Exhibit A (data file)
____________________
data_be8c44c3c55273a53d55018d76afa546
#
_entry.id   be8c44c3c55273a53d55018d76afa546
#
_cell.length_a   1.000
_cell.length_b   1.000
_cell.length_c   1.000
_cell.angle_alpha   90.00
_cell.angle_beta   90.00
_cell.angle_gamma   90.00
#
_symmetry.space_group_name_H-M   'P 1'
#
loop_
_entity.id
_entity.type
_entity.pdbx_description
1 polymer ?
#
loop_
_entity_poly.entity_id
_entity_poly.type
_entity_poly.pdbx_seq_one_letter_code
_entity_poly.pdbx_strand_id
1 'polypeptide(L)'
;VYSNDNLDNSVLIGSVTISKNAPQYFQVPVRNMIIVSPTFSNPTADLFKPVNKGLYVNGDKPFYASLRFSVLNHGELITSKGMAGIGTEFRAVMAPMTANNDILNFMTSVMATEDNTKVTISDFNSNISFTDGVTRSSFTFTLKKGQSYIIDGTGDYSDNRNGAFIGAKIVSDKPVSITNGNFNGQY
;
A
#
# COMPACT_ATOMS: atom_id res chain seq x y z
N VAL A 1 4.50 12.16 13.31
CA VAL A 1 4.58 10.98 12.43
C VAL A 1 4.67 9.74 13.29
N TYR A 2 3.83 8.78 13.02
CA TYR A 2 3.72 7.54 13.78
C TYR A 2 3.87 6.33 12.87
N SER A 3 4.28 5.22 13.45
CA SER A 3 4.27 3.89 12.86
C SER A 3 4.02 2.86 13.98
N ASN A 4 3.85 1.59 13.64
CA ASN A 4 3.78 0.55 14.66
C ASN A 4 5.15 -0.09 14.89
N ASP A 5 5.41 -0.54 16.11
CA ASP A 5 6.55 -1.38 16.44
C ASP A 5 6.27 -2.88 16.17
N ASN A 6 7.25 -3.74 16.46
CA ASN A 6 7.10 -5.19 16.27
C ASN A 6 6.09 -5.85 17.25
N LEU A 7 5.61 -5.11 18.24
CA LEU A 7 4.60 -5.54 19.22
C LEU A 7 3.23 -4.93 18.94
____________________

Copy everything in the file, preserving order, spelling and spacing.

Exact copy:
data_be8c44c3c55273a53d55018d76afa546
#
_entry.id   be8c44c3c55273a53d55018d76afa546
#
_cell.length_a   1.000
_cell.length_b   1.000
_cell.length_c   1.000
_cell.angle_alpha   90.00
_cell.angle_beta   90.00
_cell.angle_gamma   90.00
#
_symmetry.space_group_name_H-M   'P 1'
#
loop_
_entity.id
_entity.type
_entity.pdbx_description
1 polymer ?
#
loop_
_entity_poly.entity_id
_entity_poly.type
_entity_poly.pdbx_seq_one_letter_code
_entity_poly.pdbx_strand_id
1 'polypeptide(L)'
;VYSNDNLDNSVLIGSVTISKNAPQYFQVPVRNMIIVSPTFSNPTADLFKPVNKGLYVNGDKPFYASLRFSVLNHGELITSKGMAGIGTEFRAVMAPMTANNDILNFMTSVMATEDNTKVTISDFNSNISFTDGVTRSSFTFTLKKGQSYIIDGTGDYSDNRNGAFIGAKIVSDKPVSITNGNFNGQY
;
A
#
# COMPACT_ATOMS: atom_id res chain seq x y z
N VAL A 1 4.50 12.16 13.31
CA VAL A 1 4.58 10.98 12.43
C VAL A 1 4.67 9.74 13.29
N TYR A 2 3.83 8.78 13.02
CA TYR A 2 3.72 7.54 13.78
C TYR A 2 3.87 6.33 12.87
N SER A 3 4.28 5.22 13.45
CA SER A 3 4.27 3.89 12.86
C SER A 3 4.02 2.86 13.98
N ASN A 4 3.85 1.59 13.64
CA ASN A 4 3.78 0.55 14.66
C ASN A 4 5.15 -0.09 14.89
N ASP A 5 5.41 -0.54 16.11
CA ASP A 5 6.55 -1.38 16.44
C ASP A 5 6.27 -2.88 16.17
N ASN A 6 7.25 -3.74 16.46
CA ASN A 6 7.10 -5.19 16.27
C ASN A 6 6.09 -5.85 17.25
N LEU A 7 5.61 -5.11 18.24
CA LEU A 7 4.60 -5.54 19.22
C LEU A 7 3.23 -4.93 18.94